I was there for the beginning of MTV, and I’m one of those Gen-Xers who grumbles about the “M” the famous acronym not meaning much anymore. In my mind, MTV should still play non-stop music videos, preferably with something classic from the '80s at the top of each hour to show these kids today what “real” music videos are.

Times have changed and MTV long ago moved beyond music television. It also moved beyond being just one channel, and the brand’s international channel will soon have a cooking show aimed at millennials.

Mike and Josh Greenfield will star in “Brother’s Green: EATS!” according to The Hollywood Reporter. It’s a half-hour show that will be a segmented TV program. It will be produced specifically for the MTV millennial audience so it “can be consumed on any platform.”

Each episode will have two "main events." One will see the brothers going into the field, whether it is NYC, Scotland or Malta where MTV has recently produced events. They will interact with chefs, food vendors, musical talent where it fits in organically and try food items, then go back to Brooklyn to create the main event dish. ‎
I spent a while watching some of the Greenfield’s YouTube videos, and I’m impressed. The brothers are having a lot of fun doing what they’re doing, and they cook with real ingredients. They’re not mentioning organics or all-natural foods, but these videos made me want to try some of their dishes with my teenage sons, and I can use whatever quality ingredients I want.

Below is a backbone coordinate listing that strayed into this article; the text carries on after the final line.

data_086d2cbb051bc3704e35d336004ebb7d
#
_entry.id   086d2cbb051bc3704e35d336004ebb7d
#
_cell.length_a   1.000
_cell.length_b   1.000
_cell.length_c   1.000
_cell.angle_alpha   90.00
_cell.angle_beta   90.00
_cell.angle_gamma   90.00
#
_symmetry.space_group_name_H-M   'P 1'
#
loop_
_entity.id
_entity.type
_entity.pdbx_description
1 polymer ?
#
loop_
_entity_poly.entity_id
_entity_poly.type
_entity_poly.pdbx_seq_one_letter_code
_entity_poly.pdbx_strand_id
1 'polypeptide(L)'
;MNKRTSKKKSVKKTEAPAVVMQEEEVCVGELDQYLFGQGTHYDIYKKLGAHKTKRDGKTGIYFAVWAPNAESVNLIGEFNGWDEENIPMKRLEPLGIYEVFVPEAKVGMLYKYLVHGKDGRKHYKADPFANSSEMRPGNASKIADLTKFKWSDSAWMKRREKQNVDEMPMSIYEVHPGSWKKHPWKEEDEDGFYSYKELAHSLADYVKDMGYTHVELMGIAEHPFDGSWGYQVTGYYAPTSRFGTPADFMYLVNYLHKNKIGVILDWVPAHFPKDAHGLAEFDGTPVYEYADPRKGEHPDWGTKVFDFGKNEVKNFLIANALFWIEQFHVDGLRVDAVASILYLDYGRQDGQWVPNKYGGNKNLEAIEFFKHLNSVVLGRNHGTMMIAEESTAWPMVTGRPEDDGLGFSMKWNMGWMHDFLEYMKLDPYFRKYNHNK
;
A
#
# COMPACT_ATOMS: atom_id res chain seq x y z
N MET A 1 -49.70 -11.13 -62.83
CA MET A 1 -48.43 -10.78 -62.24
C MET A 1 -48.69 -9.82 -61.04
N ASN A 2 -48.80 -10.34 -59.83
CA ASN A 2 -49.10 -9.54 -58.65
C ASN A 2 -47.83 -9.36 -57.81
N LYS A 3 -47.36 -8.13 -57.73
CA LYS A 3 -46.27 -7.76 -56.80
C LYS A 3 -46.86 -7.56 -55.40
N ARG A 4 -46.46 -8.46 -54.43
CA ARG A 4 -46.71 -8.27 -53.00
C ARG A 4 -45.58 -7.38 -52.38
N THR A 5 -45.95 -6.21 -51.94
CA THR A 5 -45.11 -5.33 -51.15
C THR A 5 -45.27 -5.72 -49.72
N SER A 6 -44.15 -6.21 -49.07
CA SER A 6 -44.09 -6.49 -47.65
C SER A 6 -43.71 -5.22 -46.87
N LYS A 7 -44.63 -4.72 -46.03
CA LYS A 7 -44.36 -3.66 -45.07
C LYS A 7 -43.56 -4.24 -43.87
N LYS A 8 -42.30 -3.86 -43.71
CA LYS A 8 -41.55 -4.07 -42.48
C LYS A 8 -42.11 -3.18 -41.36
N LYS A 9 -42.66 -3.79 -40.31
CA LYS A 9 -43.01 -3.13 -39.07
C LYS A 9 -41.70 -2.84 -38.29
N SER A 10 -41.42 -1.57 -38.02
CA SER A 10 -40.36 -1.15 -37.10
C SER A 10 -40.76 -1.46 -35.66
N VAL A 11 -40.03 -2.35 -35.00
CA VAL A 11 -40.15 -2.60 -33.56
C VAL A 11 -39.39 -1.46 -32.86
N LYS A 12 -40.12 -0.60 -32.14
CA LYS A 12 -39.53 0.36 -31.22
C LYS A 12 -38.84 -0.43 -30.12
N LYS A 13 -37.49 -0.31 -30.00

This video for breakfast sandwiches is really well-done. It features good food made with minimal fuss. I love the idea of making crispy strips of cheese to substitute for bacon, and the salsa for the tortilla looks incredible.

If MTV wants to get into the cooking show business, it looks like they’re going to the right guys. I can’t imagine there are many young adults being inspired to get in the kitchen and cook from the shows that are on the Food Network anymore. So many of them are competition and reality shows. While they may bring in ratings, I don’t think they draw many people into the kitchen.  If “Brother’s Green” keeps the same spirit and energy of the Greenfield’s YouTube shows, I suspect the millennials that watch may find their kitchens calling. 

Also on MNN

Robin Shreeves ( @rshreeves ) focuses on food from a family perspective from her home base in New Jersey.